How to Treat a Jammed Finger
If you've played basketball for any amount of time, this probably has happened to you.
You're going up for a rebound. Or you're trying to steal a pass from the other team. Or your dribbling was disrupted by a defender.
Whatever the case, the ball was deflected and awkwardly struck the tip of one of your fingers. In most cases, the pain isn't serious, but it's real.
You may have a jammed finger. Even though the ball might have hit the tip of your finger, the injury actually occurs in the knuckle because that's where the brunt of the trauma is absorbed.
A jammed finger is swollen, hard to bend and somewhat painful. It is a common basketball injury.
If your finger looks crooked or dislocated or is unbearably painful, see a doctor immediately. You may have broken your finger, which is more serious. But if your finger looks normal except for a little swelling and stiffness, a doctor may not be necessary.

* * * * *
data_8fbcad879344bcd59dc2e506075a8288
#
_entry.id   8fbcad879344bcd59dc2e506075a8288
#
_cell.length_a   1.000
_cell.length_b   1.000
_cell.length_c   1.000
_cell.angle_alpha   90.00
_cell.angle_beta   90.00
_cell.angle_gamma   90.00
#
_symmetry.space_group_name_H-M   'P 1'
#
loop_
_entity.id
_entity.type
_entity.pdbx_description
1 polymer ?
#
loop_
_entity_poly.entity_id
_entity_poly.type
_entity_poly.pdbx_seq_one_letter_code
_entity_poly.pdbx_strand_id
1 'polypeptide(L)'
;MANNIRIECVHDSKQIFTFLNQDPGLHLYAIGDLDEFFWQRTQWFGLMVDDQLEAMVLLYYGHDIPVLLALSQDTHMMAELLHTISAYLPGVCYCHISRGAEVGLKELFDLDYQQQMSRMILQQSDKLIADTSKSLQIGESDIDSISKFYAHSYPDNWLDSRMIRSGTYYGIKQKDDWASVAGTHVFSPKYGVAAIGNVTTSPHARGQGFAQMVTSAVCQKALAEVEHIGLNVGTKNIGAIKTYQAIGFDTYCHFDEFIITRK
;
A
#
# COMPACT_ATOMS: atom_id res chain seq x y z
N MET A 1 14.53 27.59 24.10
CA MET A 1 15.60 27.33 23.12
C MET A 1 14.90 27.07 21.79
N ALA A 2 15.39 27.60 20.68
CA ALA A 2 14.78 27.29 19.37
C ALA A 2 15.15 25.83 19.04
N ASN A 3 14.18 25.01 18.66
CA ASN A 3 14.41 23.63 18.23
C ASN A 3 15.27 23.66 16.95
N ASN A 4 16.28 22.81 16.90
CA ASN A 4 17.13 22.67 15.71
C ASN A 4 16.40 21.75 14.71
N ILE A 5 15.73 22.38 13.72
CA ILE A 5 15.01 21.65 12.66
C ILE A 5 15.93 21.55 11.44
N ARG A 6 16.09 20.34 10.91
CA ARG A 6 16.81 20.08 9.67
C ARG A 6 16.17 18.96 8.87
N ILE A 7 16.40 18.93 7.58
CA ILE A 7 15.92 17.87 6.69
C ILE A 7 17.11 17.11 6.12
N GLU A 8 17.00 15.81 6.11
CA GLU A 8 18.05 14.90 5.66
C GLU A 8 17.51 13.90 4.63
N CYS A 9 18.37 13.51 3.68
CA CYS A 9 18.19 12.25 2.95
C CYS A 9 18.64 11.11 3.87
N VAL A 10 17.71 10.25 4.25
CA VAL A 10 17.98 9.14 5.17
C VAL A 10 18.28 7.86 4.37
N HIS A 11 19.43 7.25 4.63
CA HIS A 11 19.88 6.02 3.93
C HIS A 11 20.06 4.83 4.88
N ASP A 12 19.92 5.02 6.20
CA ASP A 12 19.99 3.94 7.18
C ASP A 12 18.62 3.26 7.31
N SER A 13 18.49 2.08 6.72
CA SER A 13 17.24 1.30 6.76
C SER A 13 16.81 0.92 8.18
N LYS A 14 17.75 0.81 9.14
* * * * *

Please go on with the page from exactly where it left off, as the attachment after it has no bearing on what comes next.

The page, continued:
As with any trauma-induced swelling, the popular "RICE" method should be used on a jammed finger. This involves resting it, icing it, compressing it with a wrap and elevating it.
Applying ice to a fresh injury will reduce swelling, which is the immediate goal of RICE treatment. So, too, will elevating it so blood moves away from the injury.
After a few days of rest and ice, slowly begin to work your finger back into shape. Start to bend it slightly--putting yourself only through minimal pain--as you work the swelling out of the joint. You know your body best so trust your pain tolerance. If it still hurts, don't push it.
In most cases, a little ice, a little rest and a little time is all that's needed to mend a jammed finger. Some injuries are more serious and require the attention of a doctor.
Either way, your finger should recover before long and before you know it, you'll be back on the court healthier than ever.